Conrad of Hochstaden (German: Konrad I von Hochstaden) (c. 1205 - 1261) was the Archbishop of Cologne from 1238 until 1261.

Early lifeEdit

Conrad was a son of Count Lothar I of Hochstaden.

Archbishop of CologneEdit

Conrad was elected the Archbishop of Cologne on 30 April 1238, after usurping the office of provost of the cathedral. After Conrad failed to appear in Rome for trial in regards to the usurption, he was excommunicated and an interdict was enacted on the archdiocese. Soon after Conrad abandoned the provostship and the excommunication was lifted. In August he travelled with the Holy Roman Emperor Frederick II Stupor Mundi to Brescia with the Imperial regalia. However, due to the large burden of debt which the archdiocese owed to Italian bankers after the rule of Henry I of Mulnarken, Conrad switched in Autumn of the following year to the Papal camp.

From 1239 until 1244 Conrad led the archdiocese into a series of territorial wars with the powerful duchies of Brabant, Jülich, Limburg, and Berg, and the County of Sayn, many of the wars being fought for personal reasons. These culminated in the defeat at the Battle of Lechenich where Conrad was taken prisoner by the Dukes of Jülich and was held in the castle Nideggen from February until November 1242. By the mid 1240s Conrad had transformed the Archbishpric of Cologne into the most powerful German princedom, and he became active in the politics of the empire. He actively supported Count William II of Holland, in his campaign to be the German king, although he had little involvement with the claims of Landgrave Henry Raspe Hesse and Thuringia, or Duke Richard of Cornwall in particular. The support of Conrad was often pivotal because of the position the Archbishops of Cologne had in the elections and coronations of the German kings. In 1248 Conrad began annexing outlying territories of the Counts of Sayn.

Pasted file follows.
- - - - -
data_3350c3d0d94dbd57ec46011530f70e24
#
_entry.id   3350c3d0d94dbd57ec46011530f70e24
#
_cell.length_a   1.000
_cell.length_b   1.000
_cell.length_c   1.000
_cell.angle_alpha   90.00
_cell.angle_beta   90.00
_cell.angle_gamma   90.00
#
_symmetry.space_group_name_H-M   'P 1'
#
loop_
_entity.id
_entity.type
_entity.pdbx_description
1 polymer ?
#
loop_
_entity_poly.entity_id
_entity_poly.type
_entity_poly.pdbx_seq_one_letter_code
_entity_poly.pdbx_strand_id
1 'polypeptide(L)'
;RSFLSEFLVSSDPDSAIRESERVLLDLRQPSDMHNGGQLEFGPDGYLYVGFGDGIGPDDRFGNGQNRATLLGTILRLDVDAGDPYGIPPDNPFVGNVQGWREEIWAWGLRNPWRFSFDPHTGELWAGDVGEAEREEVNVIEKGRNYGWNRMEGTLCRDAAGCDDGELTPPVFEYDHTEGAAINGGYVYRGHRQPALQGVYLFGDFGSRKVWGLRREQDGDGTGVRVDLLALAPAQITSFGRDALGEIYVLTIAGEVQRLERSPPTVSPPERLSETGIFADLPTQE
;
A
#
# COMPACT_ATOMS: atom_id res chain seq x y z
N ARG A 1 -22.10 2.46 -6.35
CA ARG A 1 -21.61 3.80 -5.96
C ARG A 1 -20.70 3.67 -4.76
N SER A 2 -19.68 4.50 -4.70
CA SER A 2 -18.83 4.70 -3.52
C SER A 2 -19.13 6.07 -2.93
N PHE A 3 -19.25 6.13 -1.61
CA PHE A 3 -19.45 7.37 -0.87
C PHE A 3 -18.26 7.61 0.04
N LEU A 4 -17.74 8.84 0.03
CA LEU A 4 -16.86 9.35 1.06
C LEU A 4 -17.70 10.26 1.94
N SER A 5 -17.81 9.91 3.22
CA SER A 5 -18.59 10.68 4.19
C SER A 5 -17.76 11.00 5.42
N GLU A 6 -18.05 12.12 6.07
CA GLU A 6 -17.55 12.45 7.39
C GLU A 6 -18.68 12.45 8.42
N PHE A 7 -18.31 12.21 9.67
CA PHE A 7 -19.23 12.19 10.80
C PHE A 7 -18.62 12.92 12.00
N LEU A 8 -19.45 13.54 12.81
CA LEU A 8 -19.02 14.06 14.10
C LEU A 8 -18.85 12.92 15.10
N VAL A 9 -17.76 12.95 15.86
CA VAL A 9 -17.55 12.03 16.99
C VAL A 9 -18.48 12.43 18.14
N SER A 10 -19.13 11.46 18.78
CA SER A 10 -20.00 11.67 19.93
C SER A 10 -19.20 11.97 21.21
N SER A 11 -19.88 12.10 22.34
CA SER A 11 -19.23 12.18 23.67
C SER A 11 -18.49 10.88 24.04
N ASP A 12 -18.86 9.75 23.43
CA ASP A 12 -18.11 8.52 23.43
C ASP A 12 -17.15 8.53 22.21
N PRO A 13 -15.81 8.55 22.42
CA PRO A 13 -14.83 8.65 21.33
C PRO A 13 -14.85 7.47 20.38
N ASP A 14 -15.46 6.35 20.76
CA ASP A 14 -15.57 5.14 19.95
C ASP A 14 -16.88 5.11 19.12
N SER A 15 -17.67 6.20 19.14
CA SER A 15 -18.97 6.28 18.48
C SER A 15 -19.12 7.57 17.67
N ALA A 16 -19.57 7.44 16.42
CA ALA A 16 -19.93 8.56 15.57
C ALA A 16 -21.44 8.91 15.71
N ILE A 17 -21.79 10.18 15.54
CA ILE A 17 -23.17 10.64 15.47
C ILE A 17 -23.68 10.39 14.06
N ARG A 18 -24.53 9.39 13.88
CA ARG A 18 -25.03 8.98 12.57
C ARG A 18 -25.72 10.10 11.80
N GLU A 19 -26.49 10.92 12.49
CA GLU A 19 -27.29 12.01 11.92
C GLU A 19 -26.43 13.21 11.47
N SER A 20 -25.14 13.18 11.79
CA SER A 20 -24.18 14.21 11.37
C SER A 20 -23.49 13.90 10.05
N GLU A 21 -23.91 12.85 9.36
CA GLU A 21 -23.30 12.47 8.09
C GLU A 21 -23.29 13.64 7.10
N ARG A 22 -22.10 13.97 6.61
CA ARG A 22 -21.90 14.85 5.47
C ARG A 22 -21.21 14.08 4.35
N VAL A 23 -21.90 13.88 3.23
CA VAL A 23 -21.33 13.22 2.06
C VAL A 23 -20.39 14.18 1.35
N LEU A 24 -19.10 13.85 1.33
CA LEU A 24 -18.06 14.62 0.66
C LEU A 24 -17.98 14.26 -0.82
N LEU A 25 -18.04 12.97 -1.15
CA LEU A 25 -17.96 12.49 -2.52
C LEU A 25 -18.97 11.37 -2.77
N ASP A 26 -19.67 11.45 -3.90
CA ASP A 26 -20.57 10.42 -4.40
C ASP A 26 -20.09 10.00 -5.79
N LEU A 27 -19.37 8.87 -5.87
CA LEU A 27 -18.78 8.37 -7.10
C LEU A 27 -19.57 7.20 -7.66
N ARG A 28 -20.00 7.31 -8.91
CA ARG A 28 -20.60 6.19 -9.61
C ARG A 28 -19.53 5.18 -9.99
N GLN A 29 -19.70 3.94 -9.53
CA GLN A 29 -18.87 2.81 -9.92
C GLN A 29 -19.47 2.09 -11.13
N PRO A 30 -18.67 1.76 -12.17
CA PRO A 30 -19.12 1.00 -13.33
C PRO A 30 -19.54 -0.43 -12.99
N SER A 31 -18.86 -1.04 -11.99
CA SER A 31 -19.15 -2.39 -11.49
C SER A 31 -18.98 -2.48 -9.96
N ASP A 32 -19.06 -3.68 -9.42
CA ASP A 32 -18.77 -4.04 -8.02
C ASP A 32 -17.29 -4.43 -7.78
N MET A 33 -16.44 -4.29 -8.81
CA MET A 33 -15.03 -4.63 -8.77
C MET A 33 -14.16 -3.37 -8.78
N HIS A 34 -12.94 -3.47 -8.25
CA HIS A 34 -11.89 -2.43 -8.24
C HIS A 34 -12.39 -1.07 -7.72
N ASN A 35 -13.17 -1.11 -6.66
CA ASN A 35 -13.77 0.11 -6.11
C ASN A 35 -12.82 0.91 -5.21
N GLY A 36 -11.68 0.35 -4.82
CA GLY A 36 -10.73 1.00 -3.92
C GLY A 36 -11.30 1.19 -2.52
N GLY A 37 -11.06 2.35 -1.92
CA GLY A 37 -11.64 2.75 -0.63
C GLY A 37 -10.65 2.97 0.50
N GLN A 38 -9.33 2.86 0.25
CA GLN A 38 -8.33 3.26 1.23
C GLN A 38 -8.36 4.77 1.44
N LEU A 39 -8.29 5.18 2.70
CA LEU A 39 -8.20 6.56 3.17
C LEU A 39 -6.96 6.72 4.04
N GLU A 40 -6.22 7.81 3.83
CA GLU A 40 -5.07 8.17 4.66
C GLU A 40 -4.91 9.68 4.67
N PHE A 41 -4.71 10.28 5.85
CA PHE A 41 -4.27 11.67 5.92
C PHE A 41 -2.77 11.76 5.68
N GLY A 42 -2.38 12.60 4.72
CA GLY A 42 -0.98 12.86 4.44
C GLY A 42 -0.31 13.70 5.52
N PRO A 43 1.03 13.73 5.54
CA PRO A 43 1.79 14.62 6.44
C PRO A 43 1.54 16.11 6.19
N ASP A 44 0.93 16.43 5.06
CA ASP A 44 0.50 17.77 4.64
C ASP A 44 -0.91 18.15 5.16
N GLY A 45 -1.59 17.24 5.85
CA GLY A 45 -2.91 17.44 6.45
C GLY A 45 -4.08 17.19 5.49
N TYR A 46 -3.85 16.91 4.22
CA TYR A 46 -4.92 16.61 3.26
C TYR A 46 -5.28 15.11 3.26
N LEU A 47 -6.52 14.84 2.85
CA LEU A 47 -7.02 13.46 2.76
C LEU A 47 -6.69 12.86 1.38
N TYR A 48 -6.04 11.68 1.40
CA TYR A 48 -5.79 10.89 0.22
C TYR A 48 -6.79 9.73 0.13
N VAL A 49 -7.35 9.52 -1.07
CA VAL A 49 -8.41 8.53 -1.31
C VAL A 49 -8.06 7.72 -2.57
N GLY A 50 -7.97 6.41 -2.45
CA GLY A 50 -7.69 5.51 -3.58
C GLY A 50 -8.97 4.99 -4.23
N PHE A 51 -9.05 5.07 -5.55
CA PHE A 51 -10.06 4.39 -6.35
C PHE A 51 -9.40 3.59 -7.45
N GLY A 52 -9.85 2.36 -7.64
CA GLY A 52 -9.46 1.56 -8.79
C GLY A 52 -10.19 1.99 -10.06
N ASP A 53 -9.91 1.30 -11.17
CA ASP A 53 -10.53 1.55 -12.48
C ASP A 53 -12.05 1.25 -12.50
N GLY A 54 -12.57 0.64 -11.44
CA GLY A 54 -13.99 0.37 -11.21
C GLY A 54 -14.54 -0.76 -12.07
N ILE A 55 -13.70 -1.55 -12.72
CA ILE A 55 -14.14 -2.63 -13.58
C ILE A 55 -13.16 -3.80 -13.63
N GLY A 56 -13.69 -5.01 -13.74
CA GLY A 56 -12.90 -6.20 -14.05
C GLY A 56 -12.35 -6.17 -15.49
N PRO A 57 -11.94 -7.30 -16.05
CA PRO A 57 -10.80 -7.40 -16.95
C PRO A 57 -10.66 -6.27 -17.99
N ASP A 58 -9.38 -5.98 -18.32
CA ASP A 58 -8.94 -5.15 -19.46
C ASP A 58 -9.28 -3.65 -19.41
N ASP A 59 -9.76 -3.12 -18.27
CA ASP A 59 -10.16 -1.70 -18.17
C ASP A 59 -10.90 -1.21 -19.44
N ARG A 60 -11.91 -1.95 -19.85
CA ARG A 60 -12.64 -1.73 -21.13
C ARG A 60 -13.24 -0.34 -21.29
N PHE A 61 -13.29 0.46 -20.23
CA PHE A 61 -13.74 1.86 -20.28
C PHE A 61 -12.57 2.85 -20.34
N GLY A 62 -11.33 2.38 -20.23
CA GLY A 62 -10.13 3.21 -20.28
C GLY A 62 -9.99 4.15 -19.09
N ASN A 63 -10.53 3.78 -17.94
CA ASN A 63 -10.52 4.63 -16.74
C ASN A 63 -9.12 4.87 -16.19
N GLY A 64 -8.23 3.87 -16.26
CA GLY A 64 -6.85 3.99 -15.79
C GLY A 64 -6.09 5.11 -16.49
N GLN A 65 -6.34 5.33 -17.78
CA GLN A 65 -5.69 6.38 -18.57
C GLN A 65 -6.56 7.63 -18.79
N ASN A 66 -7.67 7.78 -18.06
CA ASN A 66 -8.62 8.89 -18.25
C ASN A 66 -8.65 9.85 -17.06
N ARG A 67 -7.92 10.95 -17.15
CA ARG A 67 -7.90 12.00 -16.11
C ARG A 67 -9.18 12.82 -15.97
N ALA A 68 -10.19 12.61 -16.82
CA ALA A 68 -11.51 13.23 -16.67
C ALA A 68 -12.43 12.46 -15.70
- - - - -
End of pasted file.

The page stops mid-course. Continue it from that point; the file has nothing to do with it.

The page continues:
In 1249 Conrad was elected the Archbishop of Mainz, although he was forced to decline by Pope Innocent IV who wanted to limit Conrad's power. Between 1254 and 1255 he also came into dispute with King William II of Holland over the Lower Rhine. The Westphalian and Lower Rhenish nobility became dissatisfied with the arrangement and the power of Conrad, and the Count of Jülich and the Bishop of Paderborn formed an anti-Colognian coalition. This led Conrad to begin a stronghanded campaign to gained dominance in Westphalia to secure peace, and in 1252 he also entered into conflicts with the city of Cologne. In 1258 the arbitrator Albertus Magnus ruled that the city of Cologne gained nominal independence, although the archbishop retained ultimate religious and temporal power over the city.

Conrad broke the arbritration with the city in 1259 through jurors and councillors from the guilds and not the patricians of the city. In 1260 he defeated a patrician-led rebellion, and imprisoned the rebel leaders although at Godesberg they were not condemned to death. In early 1261 he increased the territory of the archbishopric through the inheritance of the County of Hochstaden after the death of his nephew Count Conrad, as per an agreement with the rest of his family in 1246. Conrad died in 1261 and was buried in Cologne Cathedral.

Preceded by:

Conrad of Hochstaden

Succeeded by:

Henry I of Mulnarken Archbishop of Cologne
1238 - 1261
Engelbert II of Falkenburg